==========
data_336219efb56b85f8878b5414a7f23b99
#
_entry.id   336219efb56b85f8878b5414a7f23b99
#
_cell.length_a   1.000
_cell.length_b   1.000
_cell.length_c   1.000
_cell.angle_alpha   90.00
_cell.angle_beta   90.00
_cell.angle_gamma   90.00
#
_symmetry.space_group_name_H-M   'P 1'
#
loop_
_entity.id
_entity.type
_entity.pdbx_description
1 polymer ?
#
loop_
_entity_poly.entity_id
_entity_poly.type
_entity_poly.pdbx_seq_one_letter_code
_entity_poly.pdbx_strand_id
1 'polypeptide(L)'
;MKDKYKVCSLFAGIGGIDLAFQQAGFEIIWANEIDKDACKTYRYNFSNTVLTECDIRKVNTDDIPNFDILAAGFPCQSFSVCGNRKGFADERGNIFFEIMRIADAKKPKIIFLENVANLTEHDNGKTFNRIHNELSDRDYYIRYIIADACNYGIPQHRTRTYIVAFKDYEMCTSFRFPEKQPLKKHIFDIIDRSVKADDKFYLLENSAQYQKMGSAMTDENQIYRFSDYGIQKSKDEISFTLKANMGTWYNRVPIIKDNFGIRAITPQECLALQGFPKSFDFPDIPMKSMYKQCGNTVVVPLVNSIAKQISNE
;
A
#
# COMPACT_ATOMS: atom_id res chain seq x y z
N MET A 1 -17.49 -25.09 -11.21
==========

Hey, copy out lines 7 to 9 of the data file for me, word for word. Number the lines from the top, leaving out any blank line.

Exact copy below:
_cell.length_c   1.000
_cell.angle_alpha   90.00
_cell.angle_beta   90.00